Asia is known for its disrespect to the animal world, but this is drawn sharply into perspective, because it is demand, and, seemingly, Western demand, that is fuelling their misuse of the world.
Take a look at the clip. Please comment, I would love to know what you think!
October 4, 2010
This is so sad really.
Apparently over the weekend, a leopard wandered into the Skukuza camp in the Kruger National Park. There seems to be mystery about how the leopard managed to find its way into one of the guestrooms, but it then jumped onto another guest house, apparently following the monkeys that sneak into the camp.
Although the leopard seems to have posed no risk at all to the humans inside the camp, the game capture team decided they would rather shoot the leopard. It was trapped in the courtyard and then euthanised.
A spokeswoman for the park said that if the leopard was captured and released nearby, it would have returned to its favourite hunting grounds. I ask, if the camp was its favourite hunting ground, why had no one noticed it before? I understand that the animal is dangerous, but the fact is that the park is a nature reserve. Surely the entire point of having a game reserve is to preserve the life that lives within it at all costs!?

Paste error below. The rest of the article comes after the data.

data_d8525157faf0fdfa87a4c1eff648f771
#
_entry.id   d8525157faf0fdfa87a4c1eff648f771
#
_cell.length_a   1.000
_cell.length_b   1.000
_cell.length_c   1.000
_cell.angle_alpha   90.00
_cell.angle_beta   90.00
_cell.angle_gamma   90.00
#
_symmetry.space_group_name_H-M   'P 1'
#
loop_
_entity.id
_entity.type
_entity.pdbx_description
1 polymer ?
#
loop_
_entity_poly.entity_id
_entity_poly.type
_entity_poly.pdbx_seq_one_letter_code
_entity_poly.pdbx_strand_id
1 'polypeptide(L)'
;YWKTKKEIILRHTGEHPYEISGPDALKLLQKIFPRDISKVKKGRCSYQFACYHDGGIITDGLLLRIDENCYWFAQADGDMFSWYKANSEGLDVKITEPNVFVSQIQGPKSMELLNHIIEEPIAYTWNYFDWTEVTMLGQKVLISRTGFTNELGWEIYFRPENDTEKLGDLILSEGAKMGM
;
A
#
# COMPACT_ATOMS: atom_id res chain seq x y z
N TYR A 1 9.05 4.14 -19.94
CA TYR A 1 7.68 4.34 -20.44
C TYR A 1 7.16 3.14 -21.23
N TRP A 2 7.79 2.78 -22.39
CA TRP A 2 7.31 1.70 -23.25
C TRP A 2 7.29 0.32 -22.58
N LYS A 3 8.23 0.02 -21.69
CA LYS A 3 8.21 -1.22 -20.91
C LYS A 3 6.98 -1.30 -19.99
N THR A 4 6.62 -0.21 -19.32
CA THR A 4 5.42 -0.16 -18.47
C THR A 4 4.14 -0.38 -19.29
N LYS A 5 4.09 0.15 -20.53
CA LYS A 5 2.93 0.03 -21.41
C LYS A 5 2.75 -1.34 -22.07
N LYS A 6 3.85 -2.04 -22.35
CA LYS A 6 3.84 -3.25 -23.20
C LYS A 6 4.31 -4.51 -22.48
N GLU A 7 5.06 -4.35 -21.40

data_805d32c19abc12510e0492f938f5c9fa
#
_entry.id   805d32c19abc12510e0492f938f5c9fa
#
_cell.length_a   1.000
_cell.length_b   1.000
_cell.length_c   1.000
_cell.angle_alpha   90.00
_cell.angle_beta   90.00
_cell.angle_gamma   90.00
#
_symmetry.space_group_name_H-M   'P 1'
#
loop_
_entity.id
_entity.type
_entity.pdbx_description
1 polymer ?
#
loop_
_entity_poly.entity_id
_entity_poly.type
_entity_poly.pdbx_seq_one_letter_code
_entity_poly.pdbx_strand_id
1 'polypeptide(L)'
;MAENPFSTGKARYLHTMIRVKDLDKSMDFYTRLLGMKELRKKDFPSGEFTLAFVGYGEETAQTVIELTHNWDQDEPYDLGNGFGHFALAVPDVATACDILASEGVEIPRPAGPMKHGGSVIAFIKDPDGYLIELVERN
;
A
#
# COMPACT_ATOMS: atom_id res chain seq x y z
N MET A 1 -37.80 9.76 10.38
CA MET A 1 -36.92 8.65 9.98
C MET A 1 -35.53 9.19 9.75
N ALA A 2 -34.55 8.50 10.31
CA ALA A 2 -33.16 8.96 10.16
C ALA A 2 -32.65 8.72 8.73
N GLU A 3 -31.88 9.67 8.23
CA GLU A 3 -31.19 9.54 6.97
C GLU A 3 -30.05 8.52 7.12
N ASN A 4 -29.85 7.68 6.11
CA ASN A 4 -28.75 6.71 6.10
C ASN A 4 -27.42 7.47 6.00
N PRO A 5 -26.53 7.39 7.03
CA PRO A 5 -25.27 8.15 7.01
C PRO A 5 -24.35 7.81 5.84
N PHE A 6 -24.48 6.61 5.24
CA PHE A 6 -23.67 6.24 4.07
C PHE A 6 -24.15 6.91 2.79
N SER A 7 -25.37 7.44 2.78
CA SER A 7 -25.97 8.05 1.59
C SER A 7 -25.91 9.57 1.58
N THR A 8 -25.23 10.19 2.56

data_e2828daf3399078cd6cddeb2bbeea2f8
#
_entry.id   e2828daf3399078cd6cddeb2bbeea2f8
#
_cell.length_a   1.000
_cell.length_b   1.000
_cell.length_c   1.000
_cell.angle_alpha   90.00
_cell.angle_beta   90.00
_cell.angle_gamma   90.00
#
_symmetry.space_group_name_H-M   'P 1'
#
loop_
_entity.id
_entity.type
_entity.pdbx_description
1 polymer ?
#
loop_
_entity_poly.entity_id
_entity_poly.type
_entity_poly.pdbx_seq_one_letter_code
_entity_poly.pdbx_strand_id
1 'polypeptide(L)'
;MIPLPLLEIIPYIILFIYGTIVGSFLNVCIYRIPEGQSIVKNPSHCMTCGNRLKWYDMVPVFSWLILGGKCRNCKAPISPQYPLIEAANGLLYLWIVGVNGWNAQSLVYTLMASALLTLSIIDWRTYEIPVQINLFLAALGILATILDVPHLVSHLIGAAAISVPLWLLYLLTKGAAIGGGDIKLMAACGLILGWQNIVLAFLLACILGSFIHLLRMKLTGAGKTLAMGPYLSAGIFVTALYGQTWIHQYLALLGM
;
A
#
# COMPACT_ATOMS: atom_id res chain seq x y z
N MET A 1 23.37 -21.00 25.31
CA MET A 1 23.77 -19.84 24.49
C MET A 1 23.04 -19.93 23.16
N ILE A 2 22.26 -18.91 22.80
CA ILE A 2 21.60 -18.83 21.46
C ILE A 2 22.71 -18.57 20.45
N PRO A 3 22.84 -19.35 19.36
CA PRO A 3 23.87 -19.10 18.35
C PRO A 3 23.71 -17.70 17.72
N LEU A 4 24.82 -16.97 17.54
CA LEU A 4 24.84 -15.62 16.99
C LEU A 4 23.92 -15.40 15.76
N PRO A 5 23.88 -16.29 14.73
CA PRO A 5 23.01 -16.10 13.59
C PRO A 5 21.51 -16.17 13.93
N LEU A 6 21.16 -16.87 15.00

I would also like to mention that every person who enters the park does so at their own risk - that there are wild animals in the park goes without saying, and if we truly want to preserve the life that lives within it, I really don't think that euthanasia was an option at all.
Do the rangers at the park not have tranquilizer guns? Surely this would have been a more intelligent option?
I just get so frustrated because the whole purpose of the preserve is to save life. Aargh.